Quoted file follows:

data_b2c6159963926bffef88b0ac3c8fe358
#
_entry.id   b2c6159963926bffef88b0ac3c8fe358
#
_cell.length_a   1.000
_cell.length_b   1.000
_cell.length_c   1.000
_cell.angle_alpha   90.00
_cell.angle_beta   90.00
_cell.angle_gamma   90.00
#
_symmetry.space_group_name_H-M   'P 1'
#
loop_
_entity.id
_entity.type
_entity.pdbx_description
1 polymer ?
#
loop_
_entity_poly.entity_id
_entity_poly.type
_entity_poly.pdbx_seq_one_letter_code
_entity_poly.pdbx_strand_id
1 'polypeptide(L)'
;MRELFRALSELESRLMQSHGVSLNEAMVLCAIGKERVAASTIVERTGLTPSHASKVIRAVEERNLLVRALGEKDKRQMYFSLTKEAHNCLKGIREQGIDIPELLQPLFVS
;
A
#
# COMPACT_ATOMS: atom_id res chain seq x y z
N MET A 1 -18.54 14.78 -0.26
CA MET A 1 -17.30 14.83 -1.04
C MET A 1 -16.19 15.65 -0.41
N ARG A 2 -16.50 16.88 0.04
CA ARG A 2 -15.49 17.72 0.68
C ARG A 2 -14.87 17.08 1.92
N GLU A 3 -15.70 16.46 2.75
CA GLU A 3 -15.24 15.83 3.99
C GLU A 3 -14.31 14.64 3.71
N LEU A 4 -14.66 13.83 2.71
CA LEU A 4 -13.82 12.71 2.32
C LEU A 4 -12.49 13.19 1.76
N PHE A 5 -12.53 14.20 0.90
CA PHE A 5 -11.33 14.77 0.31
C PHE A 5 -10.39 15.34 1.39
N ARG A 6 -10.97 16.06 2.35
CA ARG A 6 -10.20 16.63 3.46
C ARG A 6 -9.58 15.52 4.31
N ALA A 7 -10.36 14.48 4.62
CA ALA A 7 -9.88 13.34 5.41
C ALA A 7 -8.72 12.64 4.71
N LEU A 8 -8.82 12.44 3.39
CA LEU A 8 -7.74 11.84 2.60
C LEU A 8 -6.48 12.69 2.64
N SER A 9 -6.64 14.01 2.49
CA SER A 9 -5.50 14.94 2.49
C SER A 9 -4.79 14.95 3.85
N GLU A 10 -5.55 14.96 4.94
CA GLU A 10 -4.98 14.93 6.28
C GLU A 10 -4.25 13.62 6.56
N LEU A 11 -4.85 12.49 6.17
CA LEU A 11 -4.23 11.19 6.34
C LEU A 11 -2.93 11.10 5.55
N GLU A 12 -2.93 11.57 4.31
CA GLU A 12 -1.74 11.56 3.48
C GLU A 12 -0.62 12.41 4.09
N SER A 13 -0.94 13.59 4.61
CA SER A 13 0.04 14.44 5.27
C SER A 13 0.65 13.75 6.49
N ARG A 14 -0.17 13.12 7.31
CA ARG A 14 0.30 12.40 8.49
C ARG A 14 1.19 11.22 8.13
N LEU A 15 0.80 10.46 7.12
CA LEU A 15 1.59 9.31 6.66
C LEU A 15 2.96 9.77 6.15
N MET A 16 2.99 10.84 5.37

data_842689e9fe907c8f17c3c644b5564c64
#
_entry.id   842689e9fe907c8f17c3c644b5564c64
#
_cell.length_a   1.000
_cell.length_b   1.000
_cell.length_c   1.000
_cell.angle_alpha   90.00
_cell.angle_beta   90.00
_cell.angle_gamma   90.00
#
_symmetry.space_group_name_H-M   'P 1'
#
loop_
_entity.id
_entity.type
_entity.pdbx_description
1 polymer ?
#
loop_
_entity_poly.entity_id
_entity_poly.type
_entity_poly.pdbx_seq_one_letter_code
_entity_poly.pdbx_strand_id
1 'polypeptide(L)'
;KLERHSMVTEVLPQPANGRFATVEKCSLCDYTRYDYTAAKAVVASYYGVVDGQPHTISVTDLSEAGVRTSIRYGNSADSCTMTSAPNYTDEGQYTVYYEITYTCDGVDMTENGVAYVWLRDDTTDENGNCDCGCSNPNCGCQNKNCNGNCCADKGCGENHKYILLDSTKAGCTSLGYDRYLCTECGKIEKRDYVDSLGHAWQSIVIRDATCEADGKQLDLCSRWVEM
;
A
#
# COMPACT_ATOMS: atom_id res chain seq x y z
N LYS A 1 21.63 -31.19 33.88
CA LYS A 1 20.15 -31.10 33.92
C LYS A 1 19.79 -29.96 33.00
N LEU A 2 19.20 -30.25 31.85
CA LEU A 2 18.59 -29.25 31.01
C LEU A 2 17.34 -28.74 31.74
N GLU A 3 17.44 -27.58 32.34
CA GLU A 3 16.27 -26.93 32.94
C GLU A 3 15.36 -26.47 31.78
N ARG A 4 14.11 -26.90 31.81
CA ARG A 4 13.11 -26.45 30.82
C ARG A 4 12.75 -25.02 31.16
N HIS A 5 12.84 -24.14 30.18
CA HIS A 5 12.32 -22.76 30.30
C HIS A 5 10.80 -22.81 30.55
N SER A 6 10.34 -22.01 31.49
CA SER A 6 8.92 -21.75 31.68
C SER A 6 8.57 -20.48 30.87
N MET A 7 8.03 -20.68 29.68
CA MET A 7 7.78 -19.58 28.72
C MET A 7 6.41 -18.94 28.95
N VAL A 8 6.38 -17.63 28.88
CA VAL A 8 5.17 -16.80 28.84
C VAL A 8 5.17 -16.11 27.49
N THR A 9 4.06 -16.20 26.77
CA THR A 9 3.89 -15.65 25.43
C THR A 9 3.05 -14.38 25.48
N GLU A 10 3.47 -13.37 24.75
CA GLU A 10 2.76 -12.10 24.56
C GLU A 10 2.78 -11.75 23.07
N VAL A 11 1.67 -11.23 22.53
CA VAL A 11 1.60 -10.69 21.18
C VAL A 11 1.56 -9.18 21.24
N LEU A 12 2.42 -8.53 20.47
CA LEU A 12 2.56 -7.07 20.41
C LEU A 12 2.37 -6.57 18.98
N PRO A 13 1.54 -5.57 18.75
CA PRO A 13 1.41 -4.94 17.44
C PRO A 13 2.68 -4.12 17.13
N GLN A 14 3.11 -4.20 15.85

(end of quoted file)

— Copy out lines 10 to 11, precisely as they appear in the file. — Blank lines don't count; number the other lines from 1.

_cell.angle_gamma   90.00
#